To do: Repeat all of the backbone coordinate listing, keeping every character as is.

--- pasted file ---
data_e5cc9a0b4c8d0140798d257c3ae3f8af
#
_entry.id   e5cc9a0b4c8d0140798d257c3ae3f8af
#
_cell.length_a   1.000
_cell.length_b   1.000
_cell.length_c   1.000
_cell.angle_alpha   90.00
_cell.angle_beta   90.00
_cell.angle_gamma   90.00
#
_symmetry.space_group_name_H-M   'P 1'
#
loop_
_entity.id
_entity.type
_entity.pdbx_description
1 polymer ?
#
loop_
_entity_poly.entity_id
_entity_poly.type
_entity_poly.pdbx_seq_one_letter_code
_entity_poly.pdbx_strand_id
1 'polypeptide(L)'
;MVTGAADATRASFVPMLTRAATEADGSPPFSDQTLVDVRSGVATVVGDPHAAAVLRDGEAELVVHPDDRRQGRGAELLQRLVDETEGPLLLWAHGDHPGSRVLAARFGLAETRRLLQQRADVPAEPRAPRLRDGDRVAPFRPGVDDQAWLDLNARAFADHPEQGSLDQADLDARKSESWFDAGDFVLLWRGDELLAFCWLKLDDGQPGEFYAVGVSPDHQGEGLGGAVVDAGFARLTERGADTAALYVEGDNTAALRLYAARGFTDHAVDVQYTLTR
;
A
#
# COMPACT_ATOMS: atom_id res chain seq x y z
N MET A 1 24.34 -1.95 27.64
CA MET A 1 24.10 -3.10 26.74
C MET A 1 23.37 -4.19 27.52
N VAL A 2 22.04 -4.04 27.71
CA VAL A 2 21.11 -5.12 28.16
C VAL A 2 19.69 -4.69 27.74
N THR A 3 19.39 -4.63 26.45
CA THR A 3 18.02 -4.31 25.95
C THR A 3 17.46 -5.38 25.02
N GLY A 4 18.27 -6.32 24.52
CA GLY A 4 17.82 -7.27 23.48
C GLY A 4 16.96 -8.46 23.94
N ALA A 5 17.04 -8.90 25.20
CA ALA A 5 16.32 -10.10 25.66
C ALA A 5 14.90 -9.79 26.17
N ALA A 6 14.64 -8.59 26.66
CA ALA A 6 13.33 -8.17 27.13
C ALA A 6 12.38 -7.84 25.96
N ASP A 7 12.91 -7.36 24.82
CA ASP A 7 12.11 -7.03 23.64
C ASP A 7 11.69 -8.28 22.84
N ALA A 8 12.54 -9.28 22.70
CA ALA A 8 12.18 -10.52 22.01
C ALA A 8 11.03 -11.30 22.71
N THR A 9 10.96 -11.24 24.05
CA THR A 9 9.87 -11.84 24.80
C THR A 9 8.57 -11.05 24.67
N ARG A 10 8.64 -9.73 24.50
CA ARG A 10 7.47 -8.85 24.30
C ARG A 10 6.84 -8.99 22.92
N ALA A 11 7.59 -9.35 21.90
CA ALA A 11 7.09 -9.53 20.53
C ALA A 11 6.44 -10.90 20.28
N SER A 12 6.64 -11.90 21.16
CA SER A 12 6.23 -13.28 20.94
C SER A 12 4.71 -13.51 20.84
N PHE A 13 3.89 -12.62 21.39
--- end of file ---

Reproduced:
data_e5cc9a0b4c8d0140798d257c3ae3f8af
#
_entry.id   e5cc9a0b4c8d0140798d257c3ae3f8af
#
_cell.length_a   1.000
_cell.length_b   1.000
_cell.length_c   1.000
_cell.angle_alpha   90.00
_cell.angle_beta   90.00
_cell.angle_gamma   90.00
#
_symmetry.space_group_name_H-M   'P 1'
#
loop_
_entity.id
_entity.type
_entity.pdbx_description
1 polymer ?
#
loop_
_entity_poly.entity_id
_entity_poly.type
_entity_poly.pdbx_seq_one_letter_code
_entity_poly.pdbx_strand_id
1 'polypeptide(L)'
;MVTGAADATRASFVPMLTRAATEADGSPPFSDQTLVDVRSGVATVVGDPHAAAVLRDGEAELVVHPDDRRQGRGAELLQRLVDETEGPLLLWAHGDHPGSRVLAARFGLAETRRLLQQRADVPAEPRAPRLRDGDRVAPFRPGVDDQAWLDLNARAFADHPEQGSLDQADLDARKSESWFDAGDFVLLWRGDELLAFCWLKLDDGQPGEFYAVGVSPDHQGEGLGGAVVDAGFARLTERGADTAALYVEGDNTAALRLYAARGFTDHAVDVQYTLTR
;
A
#
# COMPACT_ATOMS: atom_id res chain seq x y z
N MET A 1 24.34 -1.95 27.64
CA MET A 1 24.10 -3.10 26.74
C MET A 1 23.37 -4.19 27.52
N VAL A 2 22.04 -4.04 27.71
CA VAL A 2 21.11 -5.12 28.16
C VAL A 2 19.69 -4.69 27.74
N THR A 3 19.39 -4.63 26.45
CA THR A 3 18.02 -4.31 25.95
C THR A 3 17.46 -5.38 25.02
N GLY A 4 18.27 -6.32 24.52
CA GLY A 4 17.82 -7.27 23.48
C GLY A 4 16.96 -8.46 23.94
N ALA A 5 17.04 -8.90 25.20
CA ALA A 5 16.32 -10.10 25.66
C ALA A 5 14.90 -9.79 26.17
N ALA A 6 14.64 -8.59 26.66
CA ALA A 6 13.33 -8.17 27.13
C ALA A 6 12.38 -7.84 25.96
N ASP A 7 12.91 -7.36 24.82
CA ASP A 7 12.11 -7.03 23.64
C ASP A 7 11.69 -8.28 22.84
N ALA A 8 12.54 -9.28 22.70
CA ALA A 8 12.18 -10.52 22.01
C ALA A 8 11.03 -11.30 22.71
N THR A 9 10.96 -11.24 24.05
CA THR A 9 9.87 -11.84 24.80
C THR A 9 8.57 -11.05 24.67
N ARG A 10 8.64 -9.73 24.50
CA ARG A 10 7.47 -8.85 24.30
C ARG A 10 6.84 -8.99 22.92
N ALA A 11 7.59 -9.35 21.90
CA ALA A 11 7.09 -9.53 20.53
C ALA A 11 6.44 -10.90 20.28
N SER A 12 6.64 -11.90 21.16
CA SER A 12 6.23 -13.28 20.94
C SER A 12 4.71 -13.51 20.84
N PHE A 13 3.89 -12.62 21.39